Michelle Sheehy is head of Millfield Primary School, Walsall. She’s been a Primary School teacher for 22 years and is a National Leader in Education. Her school has developed an extraordinary commitment to outdoor learning, which has been recognised by Ofsted. Here she writes about the journey the school has been on to develop its outdoor learning programmes.
Although we would like to say that we had based our practice on substantial research, we, in fact, began our journey into outdoor learning due to a set of circumstances and coincidences. Several of our staff members had an interest in the environment and nature and were keen walkers. Although our school frontage is on a council estate, our school field at the back leads down to a canal, beyond which is farmland, so the aspect at the back of the school is very different to that at the front. The classrooms at the back of the school have a beautiful view.
Our Eureka moment occurred whilst a group of us were looking at this view and we realised that we were not using the valuable resources at our finger tips.
There followed a substantial amount of work undertaken by ourselves and the local community, with very little expenditure we managed one summer to acquire a wild flower meadow, bird hide, den, outdoor instruments, wild area (the woods as the Early Years children call it), a raised pond and allotment areas. Full details of how we achieved this are given on our website.
Our Nursery children were the first to benefit taking part in Woodland Wednesday where they spent either a morning or afternoon outdoors without coming into Nursery at all. They had a different teacher for that session and we watched their confidence grow and their language develop rapidly as they took part in the various activities.
Obtaining several grant we were able to buy some kayaks and canoes to use on the canal and have integrated their use into the curriculum in Key Stage 2. However, during the Olympics our reception children held their own version of the games and pleaded to be allowed to use the canoes, which they did, very successfully!
We have long felt that the motivation, excitement, resilience and ability to problem solve apparent in our Nursery and Reception children diminishes as they move through the school. In order to preserve and promote this, we asked our EYFS (early years foundation stage) team to explain the ethos behind the learning in early years, in the hope that this could be replicated throughout the school. The best way we have found of achieving this is through our outdoor provision. Our outdoor provision provides challenges, and demands teamwork and resilience. When asked when they felt their best sense of achievement most of our children referred to an experience they had doing one of the outdoor activities.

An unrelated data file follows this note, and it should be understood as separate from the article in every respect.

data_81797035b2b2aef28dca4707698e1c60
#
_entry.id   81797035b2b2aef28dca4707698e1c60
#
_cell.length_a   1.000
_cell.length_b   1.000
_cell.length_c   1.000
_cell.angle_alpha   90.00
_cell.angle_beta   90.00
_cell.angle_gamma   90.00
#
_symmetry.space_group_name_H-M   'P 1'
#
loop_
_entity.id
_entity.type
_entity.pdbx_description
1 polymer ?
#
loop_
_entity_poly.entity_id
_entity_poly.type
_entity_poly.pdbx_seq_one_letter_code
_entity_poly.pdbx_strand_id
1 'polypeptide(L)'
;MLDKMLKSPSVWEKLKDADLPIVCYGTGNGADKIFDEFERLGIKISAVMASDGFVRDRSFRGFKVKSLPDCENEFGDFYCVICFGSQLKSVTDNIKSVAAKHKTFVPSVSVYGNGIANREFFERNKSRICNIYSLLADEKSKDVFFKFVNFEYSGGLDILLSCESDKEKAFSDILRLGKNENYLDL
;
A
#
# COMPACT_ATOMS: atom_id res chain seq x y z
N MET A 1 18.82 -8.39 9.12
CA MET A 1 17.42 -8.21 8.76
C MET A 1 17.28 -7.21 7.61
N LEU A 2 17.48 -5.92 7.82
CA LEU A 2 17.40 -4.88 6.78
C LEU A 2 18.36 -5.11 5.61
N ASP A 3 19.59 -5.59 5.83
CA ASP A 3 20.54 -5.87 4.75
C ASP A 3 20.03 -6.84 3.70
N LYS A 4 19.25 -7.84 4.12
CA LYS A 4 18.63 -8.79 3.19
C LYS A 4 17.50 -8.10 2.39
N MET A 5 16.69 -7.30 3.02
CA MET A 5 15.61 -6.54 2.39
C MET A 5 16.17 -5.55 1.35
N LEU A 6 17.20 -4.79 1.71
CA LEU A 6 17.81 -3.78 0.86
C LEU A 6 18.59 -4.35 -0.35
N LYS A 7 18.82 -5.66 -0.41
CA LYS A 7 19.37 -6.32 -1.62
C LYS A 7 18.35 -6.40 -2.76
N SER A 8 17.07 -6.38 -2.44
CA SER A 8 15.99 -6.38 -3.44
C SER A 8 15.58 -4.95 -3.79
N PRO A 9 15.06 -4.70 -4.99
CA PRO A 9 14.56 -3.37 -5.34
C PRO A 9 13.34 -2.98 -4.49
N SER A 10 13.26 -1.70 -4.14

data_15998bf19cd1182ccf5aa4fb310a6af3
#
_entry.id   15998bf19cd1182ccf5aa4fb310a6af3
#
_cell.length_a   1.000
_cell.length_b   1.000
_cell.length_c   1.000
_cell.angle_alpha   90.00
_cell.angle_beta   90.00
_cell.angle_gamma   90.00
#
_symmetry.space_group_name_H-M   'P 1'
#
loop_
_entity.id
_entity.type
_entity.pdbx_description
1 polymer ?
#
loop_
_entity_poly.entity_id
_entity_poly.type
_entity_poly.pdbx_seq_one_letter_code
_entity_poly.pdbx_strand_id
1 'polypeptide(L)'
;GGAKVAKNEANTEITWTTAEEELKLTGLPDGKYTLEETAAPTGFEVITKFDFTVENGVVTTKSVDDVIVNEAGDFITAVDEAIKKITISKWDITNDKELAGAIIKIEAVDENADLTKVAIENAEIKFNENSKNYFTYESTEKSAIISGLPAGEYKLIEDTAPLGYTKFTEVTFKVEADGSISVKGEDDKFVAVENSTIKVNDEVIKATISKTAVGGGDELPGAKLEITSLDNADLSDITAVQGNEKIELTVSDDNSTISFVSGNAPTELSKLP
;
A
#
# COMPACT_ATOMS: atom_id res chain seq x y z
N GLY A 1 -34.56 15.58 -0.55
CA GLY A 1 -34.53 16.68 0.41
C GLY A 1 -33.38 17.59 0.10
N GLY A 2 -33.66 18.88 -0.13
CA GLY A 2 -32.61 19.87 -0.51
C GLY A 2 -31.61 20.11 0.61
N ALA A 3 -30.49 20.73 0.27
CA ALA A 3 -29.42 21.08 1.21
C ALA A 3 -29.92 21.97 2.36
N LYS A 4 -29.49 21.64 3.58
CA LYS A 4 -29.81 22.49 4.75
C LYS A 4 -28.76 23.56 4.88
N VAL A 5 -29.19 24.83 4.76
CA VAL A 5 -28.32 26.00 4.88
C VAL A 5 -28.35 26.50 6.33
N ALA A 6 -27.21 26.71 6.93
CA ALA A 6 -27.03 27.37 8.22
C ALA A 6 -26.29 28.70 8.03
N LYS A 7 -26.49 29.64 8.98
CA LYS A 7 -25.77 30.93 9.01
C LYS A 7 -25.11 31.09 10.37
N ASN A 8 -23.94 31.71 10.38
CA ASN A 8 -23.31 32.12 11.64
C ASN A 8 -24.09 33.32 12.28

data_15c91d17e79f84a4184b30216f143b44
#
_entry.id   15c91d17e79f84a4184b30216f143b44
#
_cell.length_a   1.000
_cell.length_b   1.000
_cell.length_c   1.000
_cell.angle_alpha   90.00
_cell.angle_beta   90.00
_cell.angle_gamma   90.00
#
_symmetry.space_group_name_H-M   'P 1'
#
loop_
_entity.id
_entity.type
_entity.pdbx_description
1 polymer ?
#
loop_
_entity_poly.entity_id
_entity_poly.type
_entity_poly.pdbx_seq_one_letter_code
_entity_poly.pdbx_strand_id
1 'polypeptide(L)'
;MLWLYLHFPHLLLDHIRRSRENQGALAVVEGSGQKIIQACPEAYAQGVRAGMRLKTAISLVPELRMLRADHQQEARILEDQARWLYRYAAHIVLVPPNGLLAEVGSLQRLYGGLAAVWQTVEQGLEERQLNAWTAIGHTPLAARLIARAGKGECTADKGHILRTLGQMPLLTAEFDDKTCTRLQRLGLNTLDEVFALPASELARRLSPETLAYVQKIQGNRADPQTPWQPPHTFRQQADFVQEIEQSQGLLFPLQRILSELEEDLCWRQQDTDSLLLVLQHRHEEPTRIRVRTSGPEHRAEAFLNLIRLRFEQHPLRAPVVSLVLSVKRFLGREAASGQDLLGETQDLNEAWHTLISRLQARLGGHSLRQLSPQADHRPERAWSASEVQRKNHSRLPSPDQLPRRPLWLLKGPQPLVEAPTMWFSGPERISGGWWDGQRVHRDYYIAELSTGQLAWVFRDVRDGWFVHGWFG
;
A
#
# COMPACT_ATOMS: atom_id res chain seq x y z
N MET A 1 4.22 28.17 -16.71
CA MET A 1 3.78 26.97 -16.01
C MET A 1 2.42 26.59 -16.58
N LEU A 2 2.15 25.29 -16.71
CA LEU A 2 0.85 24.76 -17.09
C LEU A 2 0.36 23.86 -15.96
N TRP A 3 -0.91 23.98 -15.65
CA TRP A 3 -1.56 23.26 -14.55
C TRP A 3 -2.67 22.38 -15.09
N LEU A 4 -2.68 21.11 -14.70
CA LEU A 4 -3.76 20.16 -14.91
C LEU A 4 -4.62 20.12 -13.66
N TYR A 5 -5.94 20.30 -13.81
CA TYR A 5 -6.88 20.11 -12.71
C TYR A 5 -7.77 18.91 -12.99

With this in mind, we used most of our PE funding to provide equipment children were unable to provide themselves. We therefore now have a supply of walking boots, waterproofs, thermals, tents and other camping equipment which means we can take children hillwalking and on residentials at very low cost. Last year our walking group in Year 6 were going on hikes of 15K. We are aware of the need to improve fitness and many of the children do not enjoy traditional team games, but they now have the chance to achieve something worthwhile and improve their fitness at the same time.
The other advantage in outdoor education is the improvement in behaviour. In an attempt to avoid a possible exclusion a party of boys was taken to Snowden for a week where they took part in very challenging adventurous activities. It saw a turnaround in behaviour, due mainly, we feel, to the raising of the self- esteem of the children that took part.
The latest addition to our outdoor equipment is our narrow boat, Tucana. This has been a long term project, taking in all, about 6 years to complete. The boat has been in-situ since last summer. We have used it as an outdoor classroom and invited other schools to come and see “Santa on the Boat”, a project which was very successful in challenging the organisational abilities of our “elves” in years 5 & 6.
At the end of this month, three of our staff members will be trained to drive the boat and obtain the qualification which means we will be able to take children out. The intention is to take the children camping on the boat in batches. However, as usual, we expect the project to expand, as all these things have a habit of doing.
We have not based our commitment to outdoor learning on research, but have almost stumbled upon the benefits accidentally. Having seen these benefits, we will continue to grow and develop our outdoor provision as much as we possibly can. We firmly believe in the development of the whole child. Every child is good at something, and the job of primary school teachers is to find out what it is and to enthuse the children. Outdoor learning is an integral part of that process.
If anyone is wondering what the benefits are – just look at our children!